Healing The Sick

Evening falls— the sky above the purple hills darkens. Goats return home through the spare bushes. The faraway calls of goat herders echoes in the stillness.

A small group approaches the hamlet, their sandals stirring golden dust. As they enter the hamlet, the group hears children’s laughter. They see a hunchback ten years old who stands on a crutch surrounded by several urchins. The children hurl insults and stones at the crippled boy. The anguish on the child’s face pierces
Jesus’ heart.

“Stop.” He says lifting his hand. The children gape at the stranger who had spoken with such authority. Jesus places his hand on the head of the persecuted child.

“This child is the strongest among you,” Jesus looks at the children with affection. The children laugh at this thinking it a joke.

“I’m the strongest of the lot,” A burly boy confronts Jesus with swelled chest. He cast a glance toward the others who cheer in agreement.

“No, you are not, he is.”

“I am, too.”

“Very well then, prove it. Lift that boulder,” says Jesus.

The boy struggles with the boulder, but is unable to lift it. Jesus lifts the boulder and places it on the burly boy’s back.

“Walk with it.”

The child bent over by the weight staggers forward stirring the dust. His companions cheer him on.

“See, he has a hump now. He limps now,” says Jesus in a loud voice. The children stop cheering and look on thoughtfully.

The boy, unable to support the crushing weight any longer, lets the boulder fall and sits on it catching his breath.

” Get up,” says Jesus and gives him his hand.

He takes the burly boy to the cripple. “He is the strongest because he carries on his shoulders a stone heavier than the one you dropped.”

“Where is it? I don’t see it. ”

“The stone he carries is the will of God and is by far heavier that any earthly stone, but unlike you, he can not drop it. Do you want to be like him?” Jesus looks at the boy sternly.

“No, I don’t!”

“Very well then, he and not you, has been chosen because he is stronger than you. So be thankful and don’t mock him.”

Jesus tousles the burly boy’s hair and digs in his pouch for a large juicy fig. “Here, give this to the crippled boy. From now on, protect, and respect him because God has spared you his fate.”

The child approaches the cripple and offers the fig with a scowl. The cripple accepts it cautiously as if it were a spider.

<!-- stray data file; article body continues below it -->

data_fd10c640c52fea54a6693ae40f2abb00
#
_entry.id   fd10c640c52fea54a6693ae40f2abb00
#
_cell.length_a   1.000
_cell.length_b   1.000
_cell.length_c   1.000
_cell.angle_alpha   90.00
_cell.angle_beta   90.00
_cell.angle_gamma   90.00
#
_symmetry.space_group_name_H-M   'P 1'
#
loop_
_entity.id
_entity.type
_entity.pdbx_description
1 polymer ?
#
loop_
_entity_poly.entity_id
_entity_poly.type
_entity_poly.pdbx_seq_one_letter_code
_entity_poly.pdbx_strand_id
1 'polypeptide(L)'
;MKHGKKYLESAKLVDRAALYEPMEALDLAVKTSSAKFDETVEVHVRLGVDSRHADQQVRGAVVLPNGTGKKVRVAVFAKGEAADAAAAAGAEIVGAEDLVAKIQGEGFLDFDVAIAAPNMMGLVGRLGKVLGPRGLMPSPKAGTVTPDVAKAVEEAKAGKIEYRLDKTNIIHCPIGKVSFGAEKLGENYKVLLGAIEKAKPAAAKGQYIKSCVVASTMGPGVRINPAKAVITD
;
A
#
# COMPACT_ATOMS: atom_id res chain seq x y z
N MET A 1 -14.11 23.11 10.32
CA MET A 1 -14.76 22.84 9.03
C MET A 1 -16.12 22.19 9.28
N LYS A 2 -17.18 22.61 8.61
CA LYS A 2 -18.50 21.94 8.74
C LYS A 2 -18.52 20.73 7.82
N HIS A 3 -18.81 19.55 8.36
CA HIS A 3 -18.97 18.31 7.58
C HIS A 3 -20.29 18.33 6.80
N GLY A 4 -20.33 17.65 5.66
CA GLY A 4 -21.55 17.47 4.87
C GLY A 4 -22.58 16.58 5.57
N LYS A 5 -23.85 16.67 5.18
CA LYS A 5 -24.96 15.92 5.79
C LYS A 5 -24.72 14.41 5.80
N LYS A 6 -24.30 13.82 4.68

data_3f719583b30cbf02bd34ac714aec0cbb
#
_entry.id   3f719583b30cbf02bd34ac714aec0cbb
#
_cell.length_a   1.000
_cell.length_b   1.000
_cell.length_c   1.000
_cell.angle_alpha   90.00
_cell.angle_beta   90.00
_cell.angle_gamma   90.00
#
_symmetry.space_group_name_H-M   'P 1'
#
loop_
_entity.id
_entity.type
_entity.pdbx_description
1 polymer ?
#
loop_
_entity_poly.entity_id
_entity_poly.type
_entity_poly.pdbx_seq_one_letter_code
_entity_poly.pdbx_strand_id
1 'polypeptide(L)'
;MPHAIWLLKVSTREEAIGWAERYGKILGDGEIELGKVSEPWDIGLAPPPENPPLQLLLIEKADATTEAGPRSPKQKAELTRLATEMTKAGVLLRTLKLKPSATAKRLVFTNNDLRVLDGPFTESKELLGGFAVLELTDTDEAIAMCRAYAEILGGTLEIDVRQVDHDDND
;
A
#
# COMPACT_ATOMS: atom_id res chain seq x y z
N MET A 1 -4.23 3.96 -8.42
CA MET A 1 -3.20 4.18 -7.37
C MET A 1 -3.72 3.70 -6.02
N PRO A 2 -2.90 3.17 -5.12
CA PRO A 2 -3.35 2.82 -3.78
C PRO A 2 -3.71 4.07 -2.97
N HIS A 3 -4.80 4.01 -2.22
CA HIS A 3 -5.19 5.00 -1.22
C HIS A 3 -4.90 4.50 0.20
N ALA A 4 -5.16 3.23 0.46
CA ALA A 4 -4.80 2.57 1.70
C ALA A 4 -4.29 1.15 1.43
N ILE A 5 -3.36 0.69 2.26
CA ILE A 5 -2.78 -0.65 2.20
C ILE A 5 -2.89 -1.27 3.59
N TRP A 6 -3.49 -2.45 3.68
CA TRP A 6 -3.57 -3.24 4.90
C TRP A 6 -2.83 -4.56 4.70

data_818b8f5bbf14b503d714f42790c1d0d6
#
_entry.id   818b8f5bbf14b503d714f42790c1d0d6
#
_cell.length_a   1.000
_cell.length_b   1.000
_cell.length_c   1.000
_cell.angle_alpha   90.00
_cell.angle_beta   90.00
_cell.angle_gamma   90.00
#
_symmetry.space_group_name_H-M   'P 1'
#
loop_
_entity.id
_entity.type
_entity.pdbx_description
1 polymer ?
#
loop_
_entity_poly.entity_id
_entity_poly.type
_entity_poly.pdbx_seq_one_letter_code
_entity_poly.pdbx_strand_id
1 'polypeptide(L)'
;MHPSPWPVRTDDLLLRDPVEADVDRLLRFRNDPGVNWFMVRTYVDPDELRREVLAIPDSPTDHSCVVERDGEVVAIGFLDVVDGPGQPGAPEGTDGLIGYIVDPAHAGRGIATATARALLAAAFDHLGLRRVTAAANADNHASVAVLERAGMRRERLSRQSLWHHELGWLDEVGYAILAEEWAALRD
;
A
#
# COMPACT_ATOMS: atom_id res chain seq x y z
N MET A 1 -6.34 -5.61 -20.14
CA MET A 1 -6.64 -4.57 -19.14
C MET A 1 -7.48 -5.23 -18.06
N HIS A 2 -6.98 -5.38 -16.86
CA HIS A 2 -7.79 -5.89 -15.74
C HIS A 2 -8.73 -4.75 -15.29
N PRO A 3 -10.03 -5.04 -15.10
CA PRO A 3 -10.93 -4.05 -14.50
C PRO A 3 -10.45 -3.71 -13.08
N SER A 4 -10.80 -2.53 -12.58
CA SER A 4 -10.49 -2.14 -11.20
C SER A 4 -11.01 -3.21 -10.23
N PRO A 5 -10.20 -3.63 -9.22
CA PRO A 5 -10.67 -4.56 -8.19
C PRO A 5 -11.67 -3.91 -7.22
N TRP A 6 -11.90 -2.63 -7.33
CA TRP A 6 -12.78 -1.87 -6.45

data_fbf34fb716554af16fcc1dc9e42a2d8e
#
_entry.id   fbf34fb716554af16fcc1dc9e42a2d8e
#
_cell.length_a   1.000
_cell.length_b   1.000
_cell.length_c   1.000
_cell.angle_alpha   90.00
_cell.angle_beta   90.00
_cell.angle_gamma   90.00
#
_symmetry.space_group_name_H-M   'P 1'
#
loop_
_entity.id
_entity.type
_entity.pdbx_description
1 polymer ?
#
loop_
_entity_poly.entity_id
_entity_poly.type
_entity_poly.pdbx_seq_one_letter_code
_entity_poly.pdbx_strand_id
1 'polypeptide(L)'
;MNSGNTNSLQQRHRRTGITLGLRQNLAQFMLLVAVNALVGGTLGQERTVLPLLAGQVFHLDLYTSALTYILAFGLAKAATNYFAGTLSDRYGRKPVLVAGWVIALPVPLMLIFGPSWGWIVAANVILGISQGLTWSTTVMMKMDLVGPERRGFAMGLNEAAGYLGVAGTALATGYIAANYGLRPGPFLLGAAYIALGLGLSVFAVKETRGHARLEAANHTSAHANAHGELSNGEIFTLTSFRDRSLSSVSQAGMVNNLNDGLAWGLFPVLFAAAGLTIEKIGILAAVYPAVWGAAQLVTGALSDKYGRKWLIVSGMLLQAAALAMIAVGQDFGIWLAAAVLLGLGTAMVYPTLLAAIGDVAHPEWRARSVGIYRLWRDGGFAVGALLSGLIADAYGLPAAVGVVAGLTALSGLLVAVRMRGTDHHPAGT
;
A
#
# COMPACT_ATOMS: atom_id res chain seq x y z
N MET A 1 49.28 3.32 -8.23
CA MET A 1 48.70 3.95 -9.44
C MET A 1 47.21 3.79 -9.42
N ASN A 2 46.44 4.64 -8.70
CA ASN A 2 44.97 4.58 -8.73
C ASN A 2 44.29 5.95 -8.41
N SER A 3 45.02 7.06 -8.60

“Take this pouch and share the figs with the others,” says Jesus to the burly boy. Now go to your homes.”

Jesus approaches the crippled boy with a smile, ” My son, at God’s table you will be honored above these others. Take refuge in your soul because there the Lord will feed you his sweetest fruits”

“Rabbi, are you the man they call Jesus of Nazareth?”

“Yes, I am”

“My mother says you can make the blind see and the crippled walk. Please heal me, Rabbi. ”

“I will heal your soul, but God gave you your body and you must accept His will.”

“But why does God want me to suffer?”

“God doesn’t want you to suffer. You make yourself suffer because you believe the insults of ignorant children. Remember when you were little and thought nothing was wrong with you. Do you remember how happy you were then? How surprised you
were the first time a child mocked you? Surely, you thought, this child is mad, there isn’t anything wrong with me. But when they persisted in their mockery, you believed them and began despising your body. And who gave you your body, but God? Are
you not spitting on his gift? Do you respect the opinion of ignorant children and evil men above God’s? ”

Jesus touches the boy’s forehead with his index and middle finger and smiling sweetly lifts the boy to him and looks in his eyes.

“From now on, when someone mocks you, laugh with him, if he insults you, bless him for thinking you strong enough to bear his insults, and God will give you the holy indifference of the saints. Let your soul be your fortress and let God use your body to teach others the evil of their ways.”


4 Responses to “Healing The Sick”

  1. Tom McFerran Says:


    The Great Way is not difficult

    if you see no difference between the crippled boy and the perfectly formed one.


  2. Pete Cerosoul Says:

    One that sees difficulties, or lack off, will see
    imperfection, no?


  3. Jon Dietz Says:


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